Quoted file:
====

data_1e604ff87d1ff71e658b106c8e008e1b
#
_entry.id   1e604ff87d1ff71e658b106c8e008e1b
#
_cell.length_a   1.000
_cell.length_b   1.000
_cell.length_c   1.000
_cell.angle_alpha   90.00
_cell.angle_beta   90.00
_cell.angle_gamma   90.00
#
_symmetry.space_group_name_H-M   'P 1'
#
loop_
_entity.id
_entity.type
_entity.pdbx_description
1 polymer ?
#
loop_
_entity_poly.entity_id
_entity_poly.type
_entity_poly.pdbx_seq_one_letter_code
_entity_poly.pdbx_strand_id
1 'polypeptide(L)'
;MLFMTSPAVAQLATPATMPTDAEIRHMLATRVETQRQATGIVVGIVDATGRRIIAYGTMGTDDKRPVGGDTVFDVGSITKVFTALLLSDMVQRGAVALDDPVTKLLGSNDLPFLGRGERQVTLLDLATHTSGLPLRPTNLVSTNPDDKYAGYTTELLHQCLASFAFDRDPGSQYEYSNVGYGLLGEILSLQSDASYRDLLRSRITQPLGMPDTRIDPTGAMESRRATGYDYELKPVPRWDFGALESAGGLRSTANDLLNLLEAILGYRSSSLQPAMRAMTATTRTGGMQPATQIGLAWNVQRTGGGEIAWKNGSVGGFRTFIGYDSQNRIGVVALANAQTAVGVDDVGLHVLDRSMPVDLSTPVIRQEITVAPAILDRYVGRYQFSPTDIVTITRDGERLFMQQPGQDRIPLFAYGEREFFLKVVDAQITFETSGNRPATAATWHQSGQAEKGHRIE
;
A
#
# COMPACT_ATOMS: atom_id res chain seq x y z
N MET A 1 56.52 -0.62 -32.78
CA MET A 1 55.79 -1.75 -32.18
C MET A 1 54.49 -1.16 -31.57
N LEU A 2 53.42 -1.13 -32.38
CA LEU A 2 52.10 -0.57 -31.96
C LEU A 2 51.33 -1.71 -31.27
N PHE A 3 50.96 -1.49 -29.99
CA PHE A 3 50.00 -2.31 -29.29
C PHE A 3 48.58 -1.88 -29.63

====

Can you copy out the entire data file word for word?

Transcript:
data_1e604ff87d1ff71e658b106c8e008e1b
#
_entry.id   1e604ff87d1ff71e658b106c8e008e1b
#
_cell.length_a   1.000
_cell.length_b   1.000
_cell.length_c   1.000
_cell.angle_alpha   90.00
_cell.angle_beta   90.00
_cell.angle_gamma   90.00
#
_symmetry.space_group_name_H-M   'P 1'
#
loop_
_entity.id
_entity.type
_entity.pdbx_description
1 polymer ?
#
loop_
_entity_poly.entity_id
_entity_poly.type
_entity_poly.pdbx_seq_one_letter_code
_entity_poly.pdbx_strand_id
1 'polypeptide(L)'
;MLFMTSPAVAQLATPATMPTDAEIRHMLATRVETQRQATGIVVGIVDATGRRIIAYGTMGTDDKRPVGGDTVFDVGSITKVFTALLLSDMVQRGAVALDDPVTKLLGSNDLPFLGRGERQVTLLDLATHTSGLPLRPTNLVSTNPDDKYAGYTTELLHQCLASFAFDRDPGSQYEYSNVGYGLLGEILSLQSDASYRDLLRSRITQPLGMPDTRIDPTGAMESRRATGYDYELKPVPRWDFGALESAGGLRSTANDLLNLLEAILGYRSSSLQPAMRAMTATTRTGGMQPATQIGLAWNVQRTGGGEIAWKNGSVGGFRTFIGYDSQNRIGVVALANAQTAVGVDDVGLHVLDRSMPVDLSTPVIRQEITVAPAILDRYVGRYQFSPTDIVTITRDGERLFMQQPGQDRIPLFAYGEREFFLKVVDAQITFETSGNRPATAATWHQSGQAEKGHRIE
;
A
#
# COMPACT_ATOMS: atom_id res chain seq x y z
N MET A 1 56.52 -0.62 -32.78
CA MET A 1 55.79 -1.75 -32.18
C MET A 1 54.49 -1.16 -31.57
N LEU A 2 53.42 -1.13 -32.38
CA LEU A 2 52.10 -0.57 -31.96
C LEU A 2 51.33 -1.71 -31.27
N PHE A 3 50.96 -1.49 -29.99
CA PHE A 3 50.00 -2.31 -29.29
C PHE A 3 48.58 -1.88 -29.63